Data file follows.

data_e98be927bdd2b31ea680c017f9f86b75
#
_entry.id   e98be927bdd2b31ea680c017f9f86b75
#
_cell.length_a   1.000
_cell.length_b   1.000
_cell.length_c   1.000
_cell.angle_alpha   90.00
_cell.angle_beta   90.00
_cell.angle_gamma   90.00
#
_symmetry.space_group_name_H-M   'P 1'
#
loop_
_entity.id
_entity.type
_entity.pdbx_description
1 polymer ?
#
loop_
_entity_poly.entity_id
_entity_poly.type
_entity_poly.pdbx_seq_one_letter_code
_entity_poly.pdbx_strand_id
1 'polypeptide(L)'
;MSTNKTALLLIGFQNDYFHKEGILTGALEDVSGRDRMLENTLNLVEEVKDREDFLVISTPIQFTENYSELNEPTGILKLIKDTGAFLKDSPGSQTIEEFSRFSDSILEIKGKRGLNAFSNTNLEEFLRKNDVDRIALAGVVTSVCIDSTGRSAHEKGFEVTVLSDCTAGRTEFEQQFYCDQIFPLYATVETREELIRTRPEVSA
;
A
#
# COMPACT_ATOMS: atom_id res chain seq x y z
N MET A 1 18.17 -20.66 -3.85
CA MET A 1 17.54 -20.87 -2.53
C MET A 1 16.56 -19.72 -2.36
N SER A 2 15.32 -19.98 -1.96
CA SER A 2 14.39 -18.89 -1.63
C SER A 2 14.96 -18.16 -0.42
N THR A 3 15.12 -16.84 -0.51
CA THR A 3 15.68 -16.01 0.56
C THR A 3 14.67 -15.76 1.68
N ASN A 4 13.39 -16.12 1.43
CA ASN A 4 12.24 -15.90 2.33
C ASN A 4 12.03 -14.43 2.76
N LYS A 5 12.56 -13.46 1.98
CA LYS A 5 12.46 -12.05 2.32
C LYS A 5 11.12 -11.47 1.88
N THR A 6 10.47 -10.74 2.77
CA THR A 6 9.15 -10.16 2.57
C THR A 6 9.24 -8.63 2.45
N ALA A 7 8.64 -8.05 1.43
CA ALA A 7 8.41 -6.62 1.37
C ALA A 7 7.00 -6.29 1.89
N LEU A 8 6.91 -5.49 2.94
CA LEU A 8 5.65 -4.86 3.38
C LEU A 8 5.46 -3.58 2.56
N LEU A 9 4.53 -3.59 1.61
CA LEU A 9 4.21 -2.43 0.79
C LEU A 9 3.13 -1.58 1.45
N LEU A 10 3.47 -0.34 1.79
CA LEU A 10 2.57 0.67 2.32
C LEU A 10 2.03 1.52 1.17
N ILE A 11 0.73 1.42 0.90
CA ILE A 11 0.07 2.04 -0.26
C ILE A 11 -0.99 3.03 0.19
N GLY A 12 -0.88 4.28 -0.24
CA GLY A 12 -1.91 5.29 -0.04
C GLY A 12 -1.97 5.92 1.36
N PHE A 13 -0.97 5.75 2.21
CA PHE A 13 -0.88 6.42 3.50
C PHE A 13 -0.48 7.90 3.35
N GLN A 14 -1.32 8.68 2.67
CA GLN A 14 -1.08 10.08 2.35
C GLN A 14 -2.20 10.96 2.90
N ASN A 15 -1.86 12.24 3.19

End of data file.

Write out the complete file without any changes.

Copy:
data_e98be927bdd2b31ea680c017f9f86b75
#
_entry.id   e98be927bdd2b31ea680c017f9f86b75
#
_cell.length_a   1.000
_cell.length_b   1.000
_cell.length_c   1.000
_cell.angle_alpha   90.00
_cell.angle_beta   90.00
_cell.angle_gamma   90.00
#
_symmetry.space_group_name_H-M   'P 1'
#
loop_
_entity.id
_entity.type
_entity.pdbx_description
1 polymer ?
#
loop_
_entity_poly.entity_id
_entity_poly.type
_entity_poly.pdbx_seq_one_letter_code
_entity_poly.pdbx_strand_id
1 'polypeptide(L)'
;MSTNKTALLLIGFQNDYFHKEGILTGALEDVSGRDRMLENTLNLVEEVKDREDFLVISTPIQFTENYSELNEPTGILKLIKDTGAFLKDSPGSQTIEEFSRFSDSILEIKGKRGLNAFSNTNLEEFLRKNDVDRIALAGVVTSVCIDSTGRSAHEKGFEVTVLSDCTAGRTEFEQQFYCDQIFPLYATVETREELIRTRPEVSA
;
A
#
# COMPACT_ATOMS: atom_id res chain seq x y z
N MET A 1 18.17 -20.66 -3.85
CA MET A 1 17.54 -20.87 -2.53
C MET A 1 16.56 -19.72 -2.36
N SER A 2 15.32 -19.98 -1.96
CA SER A 2 14.39 -18.89 -1.63
C SER A 2 14.96 -18.16 -0.42
N THR A 3 15.12 -16.84 -0.51
CA THR A 3 15.68 -16.01 0.56
C THR A 3 14.67 -15.76 1.68
N ASN A 4 13.39 -16.12 1.43
CA ASN A 4 12.24 -15.90 2.33
C ASN A 4 12.03 -14.43 2.76
N LYS A 5 12.56 -13.46 1.98
CA LYS A 5 12.46 -12.05 2.32
C LYS A 5 11.12 -11.47 1.88
N THR A 6 10.47 -10.74 2.77
CA THR A 6 9.15 -10.16 2.57
C THR A 6 9.24 -8.63 2.45
N ALA A 7 8.64 -8.05 1.43
CA ALA A 7 8.41 -6.62 1.37
C ALA A 7 7.00 -6.29 1.89
N LEU A 8 6.91 -5.49 2.94
CA LEU A 8 5.65 -4.86 3.38
C LEU A 8 5.46 -3.58 2.56
N LEU A 9 4.53 -3.59 1.61
CA LEU A 9 4.21 -2.43 0.79
C LEU A 9 3.13 -1.58 1.45
N LEU A 10 3.47 -0.34 1.79
CA LEU A 10 2.57 0.67 2.32
C LEU A 10 2.03 1.52 1.17
N ILE A 11 0.73 1.42 0.90
CA ILE A 11 0.07 2.04 -0.26
C ILE A 11 -0.99 3.03 0.19
N GLY A 12 -0.88 4.28 -0.24
CA GLY A 12 -1.91 5.29 -0.04
C GLY A 12 -1.97 5.92 1.36
N PHE A 13 -0.97 5.75 2.21
CA PHE A 13 -0.88 6.42 3.50
C PHE A 13 -0.48 7.90 3.35
N GLN A 14 -1.32 8.68 2.67
CA GLN A 14 -1.08 10.08 2.35
C GLN A 14 -2.20 10.96 2.90
N ASN A 15 -1.86 12.24 3.19